Danny Collins (played by Al Pacino) has the world at his feet. His audience has aged with him and they’re still just as loyal as ever. They loved his songs in the 70’s and Danny became a huge pop star – and that’s all they want to hear now, so he delivers it for them, night after night. Danny’s lived the high life every day since his hey-day … heck, he can afford it, so why not? But he’s done it to the detriment of his personal life – after three failed marriages, the latest to blonde-bombshell Sophie (by Katarina Cas), his only real friend is his manager, Frank Grubman (by Christopher Plummer). Frank dutifully books big tours for Danny, his audiences attend in their droves and the money rolls in. Then one day, Frank reveals a 40 year old letter that John Lennon wrote to Danny, which was unknown until a few months ago. This sparks a need in Danny to seek out his estranged family and try to make amends for decisions he made in his life – perhaps also to discover who Danny Collins really is?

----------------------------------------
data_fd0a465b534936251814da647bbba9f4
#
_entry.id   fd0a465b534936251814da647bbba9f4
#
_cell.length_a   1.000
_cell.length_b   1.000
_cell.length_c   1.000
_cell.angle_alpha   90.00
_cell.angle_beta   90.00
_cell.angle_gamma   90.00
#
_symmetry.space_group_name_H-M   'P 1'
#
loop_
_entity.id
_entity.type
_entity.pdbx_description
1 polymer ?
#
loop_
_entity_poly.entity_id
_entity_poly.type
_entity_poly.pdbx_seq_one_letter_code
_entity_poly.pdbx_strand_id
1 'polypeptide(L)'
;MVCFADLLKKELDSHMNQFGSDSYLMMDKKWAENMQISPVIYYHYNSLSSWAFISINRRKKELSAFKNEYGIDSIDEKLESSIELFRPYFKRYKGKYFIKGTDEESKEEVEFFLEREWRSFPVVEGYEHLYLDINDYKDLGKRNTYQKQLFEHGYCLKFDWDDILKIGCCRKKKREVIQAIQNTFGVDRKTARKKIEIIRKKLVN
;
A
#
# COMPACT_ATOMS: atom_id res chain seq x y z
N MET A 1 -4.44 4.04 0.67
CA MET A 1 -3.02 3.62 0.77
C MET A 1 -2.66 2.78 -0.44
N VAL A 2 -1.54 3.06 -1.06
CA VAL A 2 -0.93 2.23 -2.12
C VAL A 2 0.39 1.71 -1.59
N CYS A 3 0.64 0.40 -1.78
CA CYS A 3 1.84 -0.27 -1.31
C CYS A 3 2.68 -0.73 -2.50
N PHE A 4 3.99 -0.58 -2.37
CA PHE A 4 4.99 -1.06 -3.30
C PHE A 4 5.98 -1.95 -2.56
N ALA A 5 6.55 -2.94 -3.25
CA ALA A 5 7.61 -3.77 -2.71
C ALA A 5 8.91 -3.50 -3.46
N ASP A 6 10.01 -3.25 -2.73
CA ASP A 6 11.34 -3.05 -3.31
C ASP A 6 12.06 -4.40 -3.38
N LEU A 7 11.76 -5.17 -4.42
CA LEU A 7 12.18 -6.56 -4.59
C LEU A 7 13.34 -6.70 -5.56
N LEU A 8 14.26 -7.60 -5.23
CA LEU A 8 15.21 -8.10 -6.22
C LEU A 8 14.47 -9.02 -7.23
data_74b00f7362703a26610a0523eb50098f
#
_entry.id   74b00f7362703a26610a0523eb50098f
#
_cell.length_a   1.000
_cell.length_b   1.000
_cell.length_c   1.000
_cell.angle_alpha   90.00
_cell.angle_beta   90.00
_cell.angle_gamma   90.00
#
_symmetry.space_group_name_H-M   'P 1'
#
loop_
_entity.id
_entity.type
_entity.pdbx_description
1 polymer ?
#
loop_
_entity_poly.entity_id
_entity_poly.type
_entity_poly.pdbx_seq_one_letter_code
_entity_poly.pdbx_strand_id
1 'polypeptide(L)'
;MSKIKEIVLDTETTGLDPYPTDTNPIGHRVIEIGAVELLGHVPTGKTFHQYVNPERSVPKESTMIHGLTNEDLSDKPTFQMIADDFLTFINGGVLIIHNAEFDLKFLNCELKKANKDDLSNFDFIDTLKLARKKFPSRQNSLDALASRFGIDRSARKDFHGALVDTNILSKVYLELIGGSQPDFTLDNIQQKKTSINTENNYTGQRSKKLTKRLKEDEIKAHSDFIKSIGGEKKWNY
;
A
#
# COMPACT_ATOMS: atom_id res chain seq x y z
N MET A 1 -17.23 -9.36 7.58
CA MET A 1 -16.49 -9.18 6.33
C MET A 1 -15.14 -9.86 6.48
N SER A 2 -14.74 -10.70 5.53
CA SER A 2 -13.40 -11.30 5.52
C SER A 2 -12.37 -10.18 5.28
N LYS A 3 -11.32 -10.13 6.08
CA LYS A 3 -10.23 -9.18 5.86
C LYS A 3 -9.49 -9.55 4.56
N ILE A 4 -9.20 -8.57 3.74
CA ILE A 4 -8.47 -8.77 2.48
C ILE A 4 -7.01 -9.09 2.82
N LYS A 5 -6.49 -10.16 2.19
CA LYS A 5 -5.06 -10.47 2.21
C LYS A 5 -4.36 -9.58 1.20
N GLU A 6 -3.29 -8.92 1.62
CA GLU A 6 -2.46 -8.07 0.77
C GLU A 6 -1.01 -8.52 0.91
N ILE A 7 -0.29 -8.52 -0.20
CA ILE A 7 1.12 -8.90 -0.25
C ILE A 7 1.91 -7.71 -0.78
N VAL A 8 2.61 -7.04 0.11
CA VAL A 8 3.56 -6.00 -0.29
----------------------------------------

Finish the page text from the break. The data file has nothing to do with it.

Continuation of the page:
This is a sweet movie – made more so because it’s based on a true story … well sort of, it’s actually about a letter to Steve Tilston. But the audience is clear about that from the outset – in a nod to the Cohen Brothers’ way of opening a movie. I found it a bit bizarre to see Al Pacino in a singing role, but once I got over that I found the actual story very nice. As Danny Collins, Al Pacino is the right fit – a hard drinking, hard living, drug taking, rough-around-the-edges kind of guy with a warm heart. His manager, Frank Grubman is beautifully played by Christopher Plummer and the young Donnelly family – father Tom (by Bobby Cannavale), mother Samantha Leigh (by Jennifer Garner) and little Hope (by Giselle Eisenberg) are all great. The gem in the movie is Annette Bening – as the demure and straight-laced Mary Sinclair, the foil to Danny Collins’ garish persona, she is lovely. It’s not a block-buster, nor is it a deeply emotive drama, but it’s a nice movie.
Made in 2015. Directed by Dan Fogelman.